LORSTAT 40 atorvastatin (as calcium) 40 mg tablets bottle

Main information

  • Trade name:
  • LORSTAT 40 atorvastatin (as calcium) 40 mg tablets bottle
  • Medicine domain:
  • Humans
  • Medicine type:
  • Allopathic drug

Documents

Localization

  • Available in:
  • LORSTAT 40 atorvastatin (as calcium) 40 mg tablets bottle
    Australia
  • Language:
  • English

Status

  • Source:
  • Dept. of Health,Therapeutic Goods Administration - Australia
  • Authorization status:
  • Registered
  • Authorization number:
  • 181409
  • Last update:
  • 22-05-2019

Public Assessment Report

Public Summary

Summary for ARTG Entry:

181409

LORSTAT 40 atorvastatin (as calcium) 40 mg tablets bottle

ARTG entry for

Medicine Registered

Sponsor

Alphapharm Pty Ltd

Postal Address

PO Box R1462,ROYAL EXCHANGE, NSW, 1225

Australia

ARTG Start Date

11/07/2012

Product category

Medicine

Status

Active

Approval area

Drug Safety Evaluation Branch

Conditions

Conditions applicable to all therapeutic goods as specified in the document "Standard Conditions Applying to Registered or Listed Therapeutic Goods

Under Section 28 of the Therapeutic Goods Act 1989" effective 1 July 1995.

Conditions applicable to the relevant category and class of therapeutic goods as specified in the document "Standard Conditions Applying to Registered

or Listed Therapeutic Goods Under Section 28 of the Therapeutic Goods Act 1989" effective 1 July 1995.

Products

1. LORSTAT 40 atorvastatin (as calcium) 40 mg tablets bottle

Product Type

Single Medicine Product

Effective date

5/12/2016

Warnings

See Product Information and Consumer Medicine Information for this product

Standard Indications

Specific Indications

LORSTAT is indicated as an adjunct to diet for the treatment of patients with hypercholesterolaemia.,Prior to initiating therapy with atorvastatin,

secondary causes of hypercholesterolaemia (e.g. poorly controlled diabetes mellitus, hypothyroidism, nephrotic syndrome, dysproteinaemias, obstructive

liver disease, other drug therapy, and alcoholism) should be identified and treated.,LORSTAT is indicated in hypertensive patients with multiple risk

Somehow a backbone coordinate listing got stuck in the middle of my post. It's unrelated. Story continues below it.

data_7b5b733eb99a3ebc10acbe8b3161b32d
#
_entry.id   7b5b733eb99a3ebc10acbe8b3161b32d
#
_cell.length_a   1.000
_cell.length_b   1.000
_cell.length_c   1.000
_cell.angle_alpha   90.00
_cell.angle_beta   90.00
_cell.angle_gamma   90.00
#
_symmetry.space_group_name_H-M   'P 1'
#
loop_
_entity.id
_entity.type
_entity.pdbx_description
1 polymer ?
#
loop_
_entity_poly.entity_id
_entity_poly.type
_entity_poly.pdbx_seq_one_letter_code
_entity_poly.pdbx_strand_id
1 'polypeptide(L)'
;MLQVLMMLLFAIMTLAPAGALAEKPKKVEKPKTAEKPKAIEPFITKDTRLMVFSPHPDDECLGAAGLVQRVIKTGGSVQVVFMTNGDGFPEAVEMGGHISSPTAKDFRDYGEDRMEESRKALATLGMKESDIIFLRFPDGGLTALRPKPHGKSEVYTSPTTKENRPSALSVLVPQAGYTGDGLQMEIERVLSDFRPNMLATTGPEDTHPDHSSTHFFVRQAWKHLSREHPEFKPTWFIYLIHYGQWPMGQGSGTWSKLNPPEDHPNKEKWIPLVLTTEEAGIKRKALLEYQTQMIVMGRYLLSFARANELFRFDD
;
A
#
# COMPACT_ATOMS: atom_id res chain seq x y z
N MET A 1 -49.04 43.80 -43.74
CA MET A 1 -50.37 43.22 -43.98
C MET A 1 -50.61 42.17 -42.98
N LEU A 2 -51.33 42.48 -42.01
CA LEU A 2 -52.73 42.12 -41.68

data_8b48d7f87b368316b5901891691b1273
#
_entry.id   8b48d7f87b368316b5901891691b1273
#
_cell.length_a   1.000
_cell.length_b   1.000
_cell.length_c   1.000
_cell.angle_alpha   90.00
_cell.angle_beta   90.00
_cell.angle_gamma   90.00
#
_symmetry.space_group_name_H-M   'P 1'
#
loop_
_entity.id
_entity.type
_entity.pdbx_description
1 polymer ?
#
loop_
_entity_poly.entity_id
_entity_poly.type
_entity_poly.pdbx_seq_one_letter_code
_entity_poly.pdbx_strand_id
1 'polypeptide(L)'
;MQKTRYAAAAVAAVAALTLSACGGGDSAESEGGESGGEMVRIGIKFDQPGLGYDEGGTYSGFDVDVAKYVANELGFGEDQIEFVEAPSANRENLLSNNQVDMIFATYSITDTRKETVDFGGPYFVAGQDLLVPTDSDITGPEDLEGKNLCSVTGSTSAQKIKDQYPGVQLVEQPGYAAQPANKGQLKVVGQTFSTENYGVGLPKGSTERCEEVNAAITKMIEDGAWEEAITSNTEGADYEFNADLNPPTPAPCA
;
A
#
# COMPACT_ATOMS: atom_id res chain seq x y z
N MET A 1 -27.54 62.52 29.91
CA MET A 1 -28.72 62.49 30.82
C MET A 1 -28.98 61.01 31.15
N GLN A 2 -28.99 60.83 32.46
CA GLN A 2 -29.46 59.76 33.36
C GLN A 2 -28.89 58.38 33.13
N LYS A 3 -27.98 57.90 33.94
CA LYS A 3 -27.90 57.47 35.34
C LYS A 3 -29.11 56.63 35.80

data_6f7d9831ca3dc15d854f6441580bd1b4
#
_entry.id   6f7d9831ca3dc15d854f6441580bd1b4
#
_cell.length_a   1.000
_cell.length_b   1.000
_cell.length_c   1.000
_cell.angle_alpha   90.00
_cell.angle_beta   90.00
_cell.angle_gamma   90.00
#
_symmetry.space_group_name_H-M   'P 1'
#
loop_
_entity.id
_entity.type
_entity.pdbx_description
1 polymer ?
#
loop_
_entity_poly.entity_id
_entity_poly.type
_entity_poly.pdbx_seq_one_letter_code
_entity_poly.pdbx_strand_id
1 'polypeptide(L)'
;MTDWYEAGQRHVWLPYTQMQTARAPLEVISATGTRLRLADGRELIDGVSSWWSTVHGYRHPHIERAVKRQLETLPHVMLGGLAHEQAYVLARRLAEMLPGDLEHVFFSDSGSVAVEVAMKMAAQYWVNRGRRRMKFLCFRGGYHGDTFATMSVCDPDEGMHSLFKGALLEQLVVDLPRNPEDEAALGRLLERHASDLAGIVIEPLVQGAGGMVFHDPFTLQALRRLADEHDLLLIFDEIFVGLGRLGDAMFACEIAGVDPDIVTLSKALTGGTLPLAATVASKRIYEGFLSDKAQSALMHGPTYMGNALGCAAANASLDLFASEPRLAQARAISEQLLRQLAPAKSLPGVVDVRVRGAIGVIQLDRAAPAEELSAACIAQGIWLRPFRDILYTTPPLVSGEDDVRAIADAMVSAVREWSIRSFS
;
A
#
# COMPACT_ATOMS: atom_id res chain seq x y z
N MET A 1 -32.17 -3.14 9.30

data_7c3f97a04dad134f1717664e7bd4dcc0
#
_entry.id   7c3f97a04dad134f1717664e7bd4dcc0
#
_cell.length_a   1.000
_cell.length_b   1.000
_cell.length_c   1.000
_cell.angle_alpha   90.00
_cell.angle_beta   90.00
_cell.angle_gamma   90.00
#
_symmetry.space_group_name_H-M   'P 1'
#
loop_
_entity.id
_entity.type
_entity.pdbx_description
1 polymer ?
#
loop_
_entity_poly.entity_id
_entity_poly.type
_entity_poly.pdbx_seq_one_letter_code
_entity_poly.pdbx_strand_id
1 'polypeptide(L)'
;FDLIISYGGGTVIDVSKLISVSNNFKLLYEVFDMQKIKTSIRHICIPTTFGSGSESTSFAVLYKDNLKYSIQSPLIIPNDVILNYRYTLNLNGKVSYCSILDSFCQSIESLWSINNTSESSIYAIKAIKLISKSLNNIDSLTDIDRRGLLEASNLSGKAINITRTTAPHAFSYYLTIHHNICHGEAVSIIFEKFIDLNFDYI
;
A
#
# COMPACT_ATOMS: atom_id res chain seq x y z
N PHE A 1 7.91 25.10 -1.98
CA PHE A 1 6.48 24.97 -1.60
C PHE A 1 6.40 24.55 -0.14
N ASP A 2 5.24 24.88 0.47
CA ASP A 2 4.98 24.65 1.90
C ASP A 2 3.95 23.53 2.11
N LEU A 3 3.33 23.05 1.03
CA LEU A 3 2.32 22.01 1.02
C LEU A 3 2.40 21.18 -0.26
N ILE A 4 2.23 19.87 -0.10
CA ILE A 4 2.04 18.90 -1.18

factors for coronary heart disease (CHD) which may include diabetes, history of stroke or other cerebrovascular disease, peripheral vascular disease or

existing asymptomatic CHD (see Clinical Trials) to reduce the risk of non-fatal myocardial infarction and non-fatal stroke.,These effects do not replace

the need to independently control known causes of cardiovascular mortality and morbidity such as hypertension, diabetes and smoking.

Additional Product information

Container information

Type

Material

Life Time

Temperature

Closure

Conditions

Bottle

HDPE

36 Months

Store below 25

degrees Celsius

Child resistant closure

Protect from Light

Protect from Moisture

Pack Size/Poison information

Pack Size

Poison Schedule

500 (for dispensing only)

(S4) Prescription Only Medicine

(S4) Prescription Only Medicine

(S4) Prescription Only Medicine

(S4) Prescription Only Medicine

Components

1. LORSTAT 40 atorvastatin (as calcium) 40 mg tablets bottle

Dosage Form

Tablet, film coated

Route of Administration

Oral

Visual Identification

White, oval, biconvex, film coated tablet with break line on one side and

debossed '40' on the other side.

Active Ingredients

atorvastatin calcium trihydrate

43.376 mg

© Commonwealth of Australia.This work is copyright.You are not permitted to re-transmit, distribute or commercialise the material without obtaining prior

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Public Summary

Page 1 of

Produced at 14.11.2017 at 12:43:07 AEDT

This is not an ARTG Certificate document.

The onus is on the reader to verify the current accuracy of the information on the document subsequent to the date shown.

Visit www.tga.gov.au for contact information

Summary of Product characteristics: dosage, interactions, side effects

AUSTRALIAN PRODUCT INFORMATION

LORSTAT

®

Atorvastatin (as calcium trihydrate) tablets

1

NAME OF THE MEDICINE

Atorvastatin calcium trihydrate.

2

QUALITATIVE AND QUANTITATIVE COMPOSITION

LORSTAT contains atorvastatin (as calcium) and is available in four strengths:

Each LORSTAT 10 tablet contains atorvastatin calcium equivalent to 10 mg atorvastatin.

Each LORSTAT 20 tablet contains atorvastatin calcium equivalent to 20 mg atorvastatin.

Each LORSTAT 40 tablet contains atorvastatin calcium equivalent to 40 mg atorvastatin.

Each LORSTAT 80 tablet contains atorvastatin calcium equivalent to 80 mg atorvastatin.

Excipients with known effect:

Contains sugars (as lactose) and soya bean products.

For the full list of excipients, see Section 6.1 List of excipients.

3

PHARMACEUTICAL FORM

Oral. Film-coated tablets.

Presentations:

LORSTAT 10 – White, oval, biconvex, film coated tablet plain on one side and debossed ‘